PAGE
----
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Google to Capture & Learn Our Emotions on a Smartphone Camera?

Google is trying to learn about our emotions by offering to return graphic images in response to our expressions from our smartphone cameras.

Google to Capture and Learn About Our Emotions On A Smartphone Camera

Three years ago, I wrote about a Google Patent that looked at a searcher’s reaction to search results to rank those results, in the post Biometric Parameters as a Ranking Signal in Google Search Results?

Biometric Rankings based on Machine Learning from a smartphone camera

Since then, I’ve been keeping an eye out for patent filings from Google that used a smartphone camera to look at the expression of a user of that device in order to try to understand the emotions of that person better.

A patent application about such a process has been filed. I’m wondering if most people would feel comfortable using the process described in this new patent filing.

The summary background for this new patented approach is one of the shortest I have seen, telling us:

“Some computing devices (e.g., mobile phones, tablet computers, etc.) provide graphical keyboards, handwriting recognition systems, speech-to-text systems, and other types of user interfaces (“UIs”) for composing electronic documents and messages. Such user interfaces may provide ways for a user to input text as well as some other limited forms of media content (e.g., emotion icons or so-called “emoticons”, graphical images, voice input, and other types of media content) interspersed within the text of the documents or messages.”

The patent application is:

Graphical Image Retrieval Based On Emotional State of a User of a Computing Device
Inventors: Matthias Grundmann, Karthik Raveendran, and Daniel Castro Chin
US Patent Application: 20190228031
Published: July 25, 2019
Filed: January 28, 2019


A computing device is described that includes a camera configured to capture an image of a user of the computing device, a memory configured to store the image of the user, at least one processor, and at least one module. The at least one module is operable by the at least one processor to obtain, from the memory, an indication of the image of the user of the computing device, determine, based on the image, a first emotion classification tag, and identify, based on the first emotion classification tag, at least one graphical image from a database of pre-classified images that has an emotional classification that is associated with the first emotion classification tag. The at least one module is further operable by at least one processor to output, for display, at least one graphical image.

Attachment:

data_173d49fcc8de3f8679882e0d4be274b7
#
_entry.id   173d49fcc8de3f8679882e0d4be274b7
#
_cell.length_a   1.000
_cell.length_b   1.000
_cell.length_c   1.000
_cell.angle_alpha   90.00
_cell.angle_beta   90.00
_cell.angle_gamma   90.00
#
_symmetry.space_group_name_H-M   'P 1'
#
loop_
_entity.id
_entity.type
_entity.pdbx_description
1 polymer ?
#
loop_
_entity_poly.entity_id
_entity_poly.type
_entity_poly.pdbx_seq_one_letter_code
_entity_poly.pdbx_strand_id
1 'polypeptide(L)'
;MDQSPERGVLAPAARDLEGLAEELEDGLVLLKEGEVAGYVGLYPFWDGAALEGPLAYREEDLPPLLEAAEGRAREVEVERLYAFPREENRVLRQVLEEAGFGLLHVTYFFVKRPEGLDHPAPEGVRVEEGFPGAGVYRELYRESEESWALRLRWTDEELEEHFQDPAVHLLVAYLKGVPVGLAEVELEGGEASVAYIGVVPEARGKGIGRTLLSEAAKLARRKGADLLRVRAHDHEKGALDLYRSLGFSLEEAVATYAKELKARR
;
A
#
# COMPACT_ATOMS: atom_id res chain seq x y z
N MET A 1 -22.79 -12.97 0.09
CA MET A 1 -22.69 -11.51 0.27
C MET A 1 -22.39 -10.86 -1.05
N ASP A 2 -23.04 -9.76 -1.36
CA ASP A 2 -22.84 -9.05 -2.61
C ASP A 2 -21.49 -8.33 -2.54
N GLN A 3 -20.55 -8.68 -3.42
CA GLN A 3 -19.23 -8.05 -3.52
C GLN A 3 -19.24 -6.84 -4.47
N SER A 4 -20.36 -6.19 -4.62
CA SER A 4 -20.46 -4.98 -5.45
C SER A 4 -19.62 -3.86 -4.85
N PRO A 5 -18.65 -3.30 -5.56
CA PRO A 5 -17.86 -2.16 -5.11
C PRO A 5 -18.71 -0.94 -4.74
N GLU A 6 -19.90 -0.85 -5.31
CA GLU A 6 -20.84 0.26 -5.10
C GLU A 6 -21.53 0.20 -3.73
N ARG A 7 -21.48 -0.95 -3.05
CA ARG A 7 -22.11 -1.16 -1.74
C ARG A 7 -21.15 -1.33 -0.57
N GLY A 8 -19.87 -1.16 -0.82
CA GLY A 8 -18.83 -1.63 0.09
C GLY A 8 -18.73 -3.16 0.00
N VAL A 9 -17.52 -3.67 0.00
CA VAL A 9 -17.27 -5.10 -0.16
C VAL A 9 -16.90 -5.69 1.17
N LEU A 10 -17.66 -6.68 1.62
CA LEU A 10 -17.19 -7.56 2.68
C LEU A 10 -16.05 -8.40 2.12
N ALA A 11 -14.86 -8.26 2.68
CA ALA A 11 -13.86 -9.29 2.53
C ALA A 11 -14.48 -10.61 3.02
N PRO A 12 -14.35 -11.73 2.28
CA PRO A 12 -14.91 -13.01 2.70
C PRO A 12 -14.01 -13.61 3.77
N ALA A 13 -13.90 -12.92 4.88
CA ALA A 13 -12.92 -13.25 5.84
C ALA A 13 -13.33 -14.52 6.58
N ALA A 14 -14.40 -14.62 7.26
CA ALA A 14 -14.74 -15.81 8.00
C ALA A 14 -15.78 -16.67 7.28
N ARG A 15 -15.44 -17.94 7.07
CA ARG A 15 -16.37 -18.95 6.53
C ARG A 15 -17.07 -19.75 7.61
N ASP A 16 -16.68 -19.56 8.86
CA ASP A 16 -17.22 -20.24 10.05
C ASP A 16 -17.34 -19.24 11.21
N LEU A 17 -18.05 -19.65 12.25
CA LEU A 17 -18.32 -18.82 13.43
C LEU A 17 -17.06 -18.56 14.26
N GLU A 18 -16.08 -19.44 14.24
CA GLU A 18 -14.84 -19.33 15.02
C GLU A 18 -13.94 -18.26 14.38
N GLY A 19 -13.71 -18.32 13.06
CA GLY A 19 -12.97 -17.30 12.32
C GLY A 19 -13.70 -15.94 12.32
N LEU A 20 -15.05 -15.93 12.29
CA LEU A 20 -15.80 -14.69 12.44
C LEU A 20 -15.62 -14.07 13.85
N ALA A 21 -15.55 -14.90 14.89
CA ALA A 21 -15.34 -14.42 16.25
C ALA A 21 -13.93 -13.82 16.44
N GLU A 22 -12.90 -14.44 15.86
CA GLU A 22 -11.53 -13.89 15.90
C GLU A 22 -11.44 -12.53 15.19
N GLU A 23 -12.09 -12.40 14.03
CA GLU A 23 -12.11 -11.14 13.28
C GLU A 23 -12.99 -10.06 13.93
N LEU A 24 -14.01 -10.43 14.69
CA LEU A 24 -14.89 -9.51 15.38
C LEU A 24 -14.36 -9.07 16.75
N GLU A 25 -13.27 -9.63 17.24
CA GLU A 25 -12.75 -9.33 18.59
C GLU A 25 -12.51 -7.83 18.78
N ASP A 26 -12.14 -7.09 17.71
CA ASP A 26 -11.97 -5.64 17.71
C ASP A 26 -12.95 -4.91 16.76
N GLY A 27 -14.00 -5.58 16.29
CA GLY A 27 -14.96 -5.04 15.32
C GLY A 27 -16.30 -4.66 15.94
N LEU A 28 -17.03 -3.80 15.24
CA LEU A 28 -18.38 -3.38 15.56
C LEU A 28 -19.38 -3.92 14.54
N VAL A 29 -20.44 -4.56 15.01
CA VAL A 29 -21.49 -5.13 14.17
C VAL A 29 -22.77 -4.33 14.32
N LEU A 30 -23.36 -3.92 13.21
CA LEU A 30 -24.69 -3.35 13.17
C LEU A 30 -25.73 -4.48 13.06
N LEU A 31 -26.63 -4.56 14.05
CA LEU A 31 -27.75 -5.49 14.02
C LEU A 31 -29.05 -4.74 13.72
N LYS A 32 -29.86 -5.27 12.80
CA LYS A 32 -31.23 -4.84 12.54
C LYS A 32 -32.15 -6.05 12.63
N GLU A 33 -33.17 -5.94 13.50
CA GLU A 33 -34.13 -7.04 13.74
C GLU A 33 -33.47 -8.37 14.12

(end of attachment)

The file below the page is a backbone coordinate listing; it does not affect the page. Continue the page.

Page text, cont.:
Image Retrieval Based Upon a Person’s Emotional State

I’ve noticed an Apple commercial recently showing someone lounging in a tropical setting when their iPhone rings. They ease themselves up to look at the phone, which captures their face, and displays notices about the phone call, and previous notices.

It is the Face ID feature that iPhones or iPad Pros now come with. It is sounding like the Google Pixel 4 may come with a Face ID feature as well.

Such a face ID isn’t mentioned in this patent about retrieving images based upon a user’s emotional state.

But it does sound like something that might get people comfortable with their smartphone camera taking their pictures and using it to do something with that picture.

With Face ID, it would be to make the phone more secure.

With the Biometric approach, which I wrote about three years ago, it could play a role in ranking search results.

The Biometric patent told us that it would potentially change the rankings of results based upon searchers’ reactions to the search results they were seeing.

This patent about returning graphical images based upon emotional states seems like a good way to test people’s emotions, to make such a biometric approach possible.

A Snippet from the Biometric patent that I’ve quoted before tells us that there are specific things that may trigger boosts or reductions in rankings based on search results:

“The actions include providing a search result to a user; receiving one or more biometric parameters of the user and a satisfaction value; and training a ranking model using the biometric parameters and the satisfaction value. Determining that one or more biometric parameters indicate likely negative engagement by the user with the first search result comprises detecting: